add:  To add a control point to the function, put the cursor where you would like to add the point and press the right mouse button. Choose Add control point from the drop down menu that appears, and a new point will be added to the function.

delete: To delete a control point, put the cursor over the point and press the right mouse button. Choose Delete control point from the drop down menu.

duplicate point:  To duplicate a control point, put the cursor over the point you would like to duplicate, and press the right mouse button. Choose Duplicate control point from the drop down menu. A very small offset will be added to the point in the X direction, so that it is not exactly coincident with the chosen point. This is done because many types of functions require the control points to be monotonically increasing in the X direction.

move point:  Select one or more control points. Then, put the cursor over any of the selected points and press the left mouse button. While holding the button down, drag the set of points within the plot area. You cannot move the points over one of the adjacent points (i.e., the points in the X direction must always be monotonically increasing).

While you are dragging control points, crosshairs are displayed along with the XY coordinates of the control point under the cursor. Because the displayed coordinates are for the control point, not the actual location of the tip of the cursor, they can help you more accurately position the control point while dragging.

To more precisely move a control point, you can select it and then type its XY coordinates into the X and Y number fields below the plot area. When there are multiple points selected, you can type in a Y value to set all selected points to that value, but you cannot set the X value (because that would create coincident points).

Zooming in the Plot Area

The plot area that displays the function and its control points normally auto-scales to show all of the points. However, if you want to pan or zoom the view to focus on a particular area, there are several ways you can do this.

  • Select a rectangular area  To select a rectangular area to zoom in on, press the left mouse button at the upper-left corner of the rectangle, and hold it down while sweeping down (dragging) to the lower-right corner. When you release the left mouse button, the rectangle you defined will be expanded to fit the entire plot area.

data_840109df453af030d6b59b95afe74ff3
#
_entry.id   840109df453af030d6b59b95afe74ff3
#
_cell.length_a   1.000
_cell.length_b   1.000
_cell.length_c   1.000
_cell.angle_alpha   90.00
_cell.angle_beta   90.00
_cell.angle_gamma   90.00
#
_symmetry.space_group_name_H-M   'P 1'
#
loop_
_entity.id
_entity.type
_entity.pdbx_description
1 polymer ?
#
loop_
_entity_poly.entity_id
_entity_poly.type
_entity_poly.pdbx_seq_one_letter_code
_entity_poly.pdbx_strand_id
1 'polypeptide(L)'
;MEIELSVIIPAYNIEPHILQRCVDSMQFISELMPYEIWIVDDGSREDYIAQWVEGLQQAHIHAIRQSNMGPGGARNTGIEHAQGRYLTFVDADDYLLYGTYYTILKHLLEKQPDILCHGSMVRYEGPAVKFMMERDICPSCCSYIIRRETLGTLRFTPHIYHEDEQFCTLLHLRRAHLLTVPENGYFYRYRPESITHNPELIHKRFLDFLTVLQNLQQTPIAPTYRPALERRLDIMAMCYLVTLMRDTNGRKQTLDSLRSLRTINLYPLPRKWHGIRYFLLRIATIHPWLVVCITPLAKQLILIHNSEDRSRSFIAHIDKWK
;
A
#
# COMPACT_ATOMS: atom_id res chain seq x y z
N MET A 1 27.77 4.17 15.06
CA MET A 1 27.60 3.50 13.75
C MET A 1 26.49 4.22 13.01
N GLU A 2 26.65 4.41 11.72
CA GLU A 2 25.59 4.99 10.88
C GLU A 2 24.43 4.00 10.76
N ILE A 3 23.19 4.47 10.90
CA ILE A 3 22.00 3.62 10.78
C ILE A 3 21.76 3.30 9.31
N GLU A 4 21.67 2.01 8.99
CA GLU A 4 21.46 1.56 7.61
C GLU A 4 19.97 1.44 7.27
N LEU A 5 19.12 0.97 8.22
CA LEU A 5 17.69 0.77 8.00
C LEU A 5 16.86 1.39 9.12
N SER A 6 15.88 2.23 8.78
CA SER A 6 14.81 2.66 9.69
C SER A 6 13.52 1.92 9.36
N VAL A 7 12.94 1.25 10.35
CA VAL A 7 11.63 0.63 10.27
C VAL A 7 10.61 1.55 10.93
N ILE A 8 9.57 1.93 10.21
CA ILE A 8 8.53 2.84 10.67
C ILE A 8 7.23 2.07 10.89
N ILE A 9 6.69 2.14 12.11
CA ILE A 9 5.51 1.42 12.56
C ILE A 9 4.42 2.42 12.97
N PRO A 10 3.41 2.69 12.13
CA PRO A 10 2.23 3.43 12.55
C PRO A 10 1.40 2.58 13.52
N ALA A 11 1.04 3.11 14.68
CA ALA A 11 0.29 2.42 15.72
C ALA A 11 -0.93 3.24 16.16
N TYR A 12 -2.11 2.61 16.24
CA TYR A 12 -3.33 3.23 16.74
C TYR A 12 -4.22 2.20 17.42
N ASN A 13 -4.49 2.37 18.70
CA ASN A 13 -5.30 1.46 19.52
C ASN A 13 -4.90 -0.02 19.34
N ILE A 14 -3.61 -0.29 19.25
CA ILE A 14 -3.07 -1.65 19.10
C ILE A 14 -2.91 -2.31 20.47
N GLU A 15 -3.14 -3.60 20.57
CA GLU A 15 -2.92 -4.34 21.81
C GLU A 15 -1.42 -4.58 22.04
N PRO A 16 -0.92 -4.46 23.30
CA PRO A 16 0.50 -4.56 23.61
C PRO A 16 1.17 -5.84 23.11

• Hot keys  Press the i and o keys to zoom the view in or out, respectively. The zooming is centered on the current cursor location. To pan the view of the function, use the l, r, u, and d keys to move it left, right, up, and down, respectively.
  • Dialog box For more precise control over the zooming of the plot, click on the Properties button at the bottom of the Function Editor. In the dialog box for Plot Properties that appears, click on the Plot tab and then on either the X Axis or the Y Axis tab. In the lower panel labeled Other, click on the Range tab to display the minimum and maximum values for the axis. Turn off the Auto-adjust Range checkbox if it is not already off, and then enter the exact minimum and maximum values you would like to use for that axis.

Plot Properties

The Plot Properties dialog box gives you access to many properties for plotting the function. Shown here are the minimum and maximum values for the Y axis. To make the Function Editor auto-scale the Y axis to display all of the control points, turn on the Auto-adjust Range checkbox.

  • To undo any of the user-defined zooming and panning commands and return the plot to auto-scaling mode, you can either turn on the Auto-adjust Range checkboxes for the X axis and the Y axis (see details for the Plot Properties dialog box above), or you can rectangle-zoom in the opposite direction in the plot area—that is, while holding down the left mouse button, drag the cursor from the lower-right to the upper-left.

  • When you release the left mouse button, the plot will auto-scale to show all of the control points.